With a progressive attitude and international approach, the Museum Ideas conference in London has welcomed thousands of museum professionals from over 30 countries to share and advance the ideas shaping the future of museums.
Museum Ideas 2019 – Explore the ideas shaping the future of museums
10-12 September, London
Book Your Early-Bird Ticket Today from just £77
Early-bird registration closes soon. Over half of all conference tickets already reserved. There are now only 24 early-bird tickets available and just 3 tickets at the special reduced rate of £77.
“A conference for mind expanding conversations and international networking”
– Martin Payne, The British Museum
Museum Ideas 2019 – the eighth edition of the annual London-based international conference – will explore social impact, new models of collaborative and socially engaged participatory practice, activism, progressive public engagement and much more – sharing pioneering ideas that will help shape and support change in museums around the world.
Each year the conference brings together a deliberately eclectic group of speakers and challenges them to share transformative ideas in concise, powerful talks. The aim is for delegates to be challenged by perspectives outside their own specialism and locality. We want delegates to be inspired by speakers who can spark change in unexpected ways. What unites the conference is the passion, commitment and enthusiasm of contributors along with their desire to share valuable expertise and experience.
We want Museum Ideas to be a genuinely creative experience for delegates. An event where you can feel both deeply moved and joyous, welcome and challenged. As Julia Pitts from the Science Museum, who took part in the 2018 conference as a delegate, commented: “We felt good/ bad/ awkward/ happy… that’s a good mix.” We couldn’t agree more.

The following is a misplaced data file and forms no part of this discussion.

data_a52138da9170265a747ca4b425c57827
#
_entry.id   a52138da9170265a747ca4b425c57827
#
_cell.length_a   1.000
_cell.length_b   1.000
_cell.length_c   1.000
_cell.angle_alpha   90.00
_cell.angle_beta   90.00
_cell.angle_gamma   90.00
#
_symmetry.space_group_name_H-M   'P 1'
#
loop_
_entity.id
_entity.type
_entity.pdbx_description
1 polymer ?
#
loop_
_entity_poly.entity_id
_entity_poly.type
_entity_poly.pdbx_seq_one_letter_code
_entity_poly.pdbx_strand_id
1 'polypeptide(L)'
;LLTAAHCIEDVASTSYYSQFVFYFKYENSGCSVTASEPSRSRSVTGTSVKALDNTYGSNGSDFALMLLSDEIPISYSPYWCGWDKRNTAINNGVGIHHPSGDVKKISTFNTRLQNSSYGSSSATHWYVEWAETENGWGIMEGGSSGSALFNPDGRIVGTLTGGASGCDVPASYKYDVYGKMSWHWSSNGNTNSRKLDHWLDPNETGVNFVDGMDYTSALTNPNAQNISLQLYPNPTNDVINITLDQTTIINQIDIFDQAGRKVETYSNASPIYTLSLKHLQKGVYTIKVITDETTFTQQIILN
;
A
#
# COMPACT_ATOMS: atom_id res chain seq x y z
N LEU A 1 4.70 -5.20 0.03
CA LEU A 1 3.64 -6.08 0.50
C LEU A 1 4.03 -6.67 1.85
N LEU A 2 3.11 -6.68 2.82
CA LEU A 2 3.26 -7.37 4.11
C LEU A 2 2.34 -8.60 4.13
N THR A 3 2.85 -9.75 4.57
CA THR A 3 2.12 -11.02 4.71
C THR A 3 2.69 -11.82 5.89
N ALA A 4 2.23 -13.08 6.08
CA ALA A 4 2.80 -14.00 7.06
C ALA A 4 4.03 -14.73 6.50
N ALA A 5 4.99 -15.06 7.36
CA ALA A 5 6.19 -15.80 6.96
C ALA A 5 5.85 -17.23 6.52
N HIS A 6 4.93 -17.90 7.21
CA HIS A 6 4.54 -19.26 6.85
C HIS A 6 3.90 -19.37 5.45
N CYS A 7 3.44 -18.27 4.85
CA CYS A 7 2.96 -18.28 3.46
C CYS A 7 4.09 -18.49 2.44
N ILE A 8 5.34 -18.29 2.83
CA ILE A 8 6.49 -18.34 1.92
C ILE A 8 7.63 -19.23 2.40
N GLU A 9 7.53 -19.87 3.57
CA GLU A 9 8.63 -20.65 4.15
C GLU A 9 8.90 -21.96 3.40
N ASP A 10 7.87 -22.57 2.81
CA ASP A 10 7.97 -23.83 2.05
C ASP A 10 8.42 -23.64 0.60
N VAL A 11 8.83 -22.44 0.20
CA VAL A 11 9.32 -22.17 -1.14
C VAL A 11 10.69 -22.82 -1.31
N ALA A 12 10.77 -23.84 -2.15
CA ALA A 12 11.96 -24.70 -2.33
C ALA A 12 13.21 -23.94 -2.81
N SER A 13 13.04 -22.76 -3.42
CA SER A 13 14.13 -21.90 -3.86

“Museum Ideas is the place to be inspired, renewed and enthused by great ideas!”
– Theresa Nicolson, Ashmolean Museum, Oxford
Our aim is for Museum Ideas to be a different kind of conference experience – collaborative, independent and authentic, not too expensive, corporate or over-produced, and not promoting self-styed ‘gurus’, ‘influencers’ or ‘thought-leaders’. Our aim is to simply put on a welcoming, meaningful, and surprising conference for a wide range of people to meet up, make new connections and talk about thought-provoking and creative museum ideas in an informal, friendly and supportive environment.
For example, at the 2018 conference award-winning playwright Linda Brogan spoke movingly about the ‘Excavating The Reno’ community project in Manchester’s Moss Side. Bringing together archaeologists, artists, social historians and the public, the project explores the story of a soul and funk club that became a sanctuary from racism in the 1970s. Linda’s talk was extraordinary – frank, honest and compelling.
This is what Sandra Shakespeare from Museum Detox had to say about it: “Excellent to see the work of Excavating The Reno – an absolutely remarkable fresh change to see such honesty at a museum conference where the tendency is always to showcase the great and the good. It was deeply moving to witness vulnerability and authenticity.” This was echoed by Dhikshana Pering from the London Transport Museum: “Still thinking about the Excavating The Reno project at Museum Ideas 2018 – hands down no conference session in my life has left such an impact… thank you.”